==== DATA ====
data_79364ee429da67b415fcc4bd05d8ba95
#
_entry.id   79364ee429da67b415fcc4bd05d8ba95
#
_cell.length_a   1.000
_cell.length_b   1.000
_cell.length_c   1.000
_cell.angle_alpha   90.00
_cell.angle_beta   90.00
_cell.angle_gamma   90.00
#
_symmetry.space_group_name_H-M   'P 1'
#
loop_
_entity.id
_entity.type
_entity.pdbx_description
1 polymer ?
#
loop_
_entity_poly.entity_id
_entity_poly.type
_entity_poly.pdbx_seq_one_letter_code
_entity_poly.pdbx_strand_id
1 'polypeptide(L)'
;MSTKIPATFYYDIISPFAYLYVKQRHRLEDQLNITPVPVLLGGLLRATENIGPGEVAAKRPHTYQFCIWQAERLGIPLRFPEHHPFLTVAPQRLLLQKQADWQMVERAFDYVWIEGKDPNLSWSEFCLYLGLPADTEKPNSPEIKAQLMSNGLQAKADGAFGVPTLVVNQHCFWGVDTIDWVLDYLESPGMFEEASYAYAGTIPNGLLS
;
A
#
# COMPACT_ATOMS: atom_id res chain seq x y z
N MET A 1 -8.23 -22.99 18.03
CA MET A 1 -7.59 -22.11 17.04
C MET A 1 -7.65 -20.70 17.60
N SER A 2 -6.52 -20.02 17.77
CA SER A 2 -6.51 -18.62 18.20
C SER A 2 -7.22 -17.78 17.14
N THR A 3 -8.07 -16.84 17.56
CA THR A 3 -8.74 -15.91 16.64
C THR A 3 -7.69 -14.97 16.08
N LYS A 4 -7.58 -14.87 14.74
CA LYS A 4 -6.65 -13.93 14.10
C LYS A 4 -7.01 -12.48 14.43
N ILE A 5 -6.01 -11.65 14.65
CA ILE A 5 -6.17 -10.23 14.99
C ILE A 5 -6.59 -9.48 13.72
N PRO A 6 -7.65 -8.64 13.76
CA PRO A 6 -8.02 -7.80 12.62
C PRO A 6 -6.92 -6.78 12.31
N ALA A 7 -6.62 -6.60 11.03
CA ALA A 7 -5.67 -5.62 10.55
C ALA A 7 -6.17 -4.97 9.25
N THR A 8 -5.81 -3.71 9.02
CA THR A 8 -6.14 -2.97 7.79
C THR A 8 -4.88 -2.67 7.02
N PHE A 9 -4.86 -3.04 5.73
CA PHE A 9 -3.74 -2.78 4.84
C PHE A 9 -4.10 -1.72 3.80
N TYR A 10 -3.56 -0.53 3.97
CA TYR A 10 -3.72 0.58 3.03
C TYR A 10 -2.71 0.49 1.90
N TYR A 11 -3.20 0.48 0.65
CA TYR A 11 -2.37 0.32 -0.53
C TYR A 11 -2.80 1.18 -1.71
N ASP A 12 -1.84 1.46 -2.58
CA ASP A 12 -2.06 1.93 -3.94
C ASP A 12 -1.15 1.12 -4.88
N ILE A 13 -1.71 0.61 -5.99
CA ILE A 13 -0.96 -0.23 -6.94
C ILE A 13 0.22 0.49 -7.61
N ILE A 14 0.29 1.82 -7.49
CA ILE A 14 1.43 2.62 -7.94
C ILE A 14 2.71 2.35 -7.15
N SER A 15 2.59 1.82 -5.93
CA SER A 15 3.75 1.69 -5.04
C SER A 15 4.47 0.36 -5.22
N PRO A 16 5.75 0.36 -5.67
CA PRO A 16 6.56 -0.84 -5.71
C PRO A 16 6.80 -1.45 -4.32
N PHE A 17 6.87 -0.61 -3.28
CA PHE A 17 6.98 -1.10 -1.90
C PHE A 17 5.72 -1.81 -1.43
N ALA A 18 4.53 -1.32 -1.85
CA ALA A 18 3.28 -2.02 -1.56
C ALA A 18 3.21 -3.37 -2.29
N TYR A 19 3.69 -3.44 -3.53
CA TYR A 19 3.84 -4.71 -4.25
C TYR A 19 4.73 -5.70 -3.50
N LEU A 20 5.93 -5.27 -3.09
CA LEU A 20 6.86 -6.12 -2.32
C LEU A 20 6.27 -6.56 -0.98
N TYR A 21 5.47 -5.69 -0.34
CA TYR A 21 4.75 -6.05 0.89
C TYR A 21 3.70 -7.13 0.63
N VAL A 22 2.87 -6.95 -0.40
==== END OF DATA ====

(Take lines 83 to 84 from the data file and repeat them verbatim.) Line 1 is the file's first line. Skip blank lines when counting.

CA ALA A 18 3.28 -2.02 -1.56
C ALA A 18 3.21 -3.37 -2.29